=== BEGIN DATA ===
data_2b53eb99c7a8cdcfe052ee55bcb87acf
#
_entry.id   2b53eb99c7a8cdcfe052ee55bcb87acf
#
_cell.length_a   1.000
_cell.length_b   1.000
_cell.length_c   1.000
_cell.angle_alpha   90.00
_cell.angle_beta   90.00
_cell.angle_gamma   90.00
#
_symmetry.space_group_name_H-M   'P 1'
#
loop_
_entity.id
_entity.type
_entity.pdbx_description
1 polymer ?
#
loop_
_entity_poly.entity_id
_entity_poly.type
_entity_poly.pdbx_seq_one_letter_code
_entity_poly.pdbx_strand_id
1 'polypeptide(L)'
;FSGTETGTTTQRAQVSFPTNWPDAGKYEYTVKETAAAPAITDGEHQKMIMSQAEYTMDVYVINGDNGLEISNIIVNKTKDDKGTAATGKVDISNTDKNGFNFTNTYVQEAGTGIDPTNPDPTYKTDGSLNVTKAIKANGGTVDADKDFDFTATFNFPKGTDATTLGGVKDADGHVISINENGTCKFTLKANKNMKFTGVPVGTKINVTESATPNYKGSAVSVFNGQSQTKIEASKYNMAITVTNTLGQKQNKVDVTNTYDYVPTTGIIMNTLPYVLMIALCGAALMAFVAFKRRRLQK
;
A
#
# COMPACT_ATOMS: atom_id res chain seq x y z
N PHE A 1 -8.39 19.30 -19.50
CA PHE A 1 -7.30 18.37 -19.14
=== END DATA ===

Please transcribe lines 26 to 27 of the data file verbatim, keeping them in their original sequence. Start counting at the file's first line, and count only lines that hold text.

;FSGTETGTTTQRAQVSFPTNWPDAGKYEYTVKETAAAPAITDGEHQKMIMSQAEYTMDVYVINGDNGLEISNIIVNKTKDDKGTAATGKVDISNTDKNGFNFTNTYVQEAGTGIDPTNPDPTYKTDGSLNVTKAIKANGGTVDADKDFDFTATFNFPKGTDATTLGGVKDADGHVISINENGTCKFTLKANKNMKFTGVPVGTKINVTESATPNYKGSAVSVFNGQSQTKIEASKYNMAITVTNTLGQKQNKVDVTNTYDYVPTTGIIMNTLPYVLMIALCGAALMAFVAFKRRRLQK
;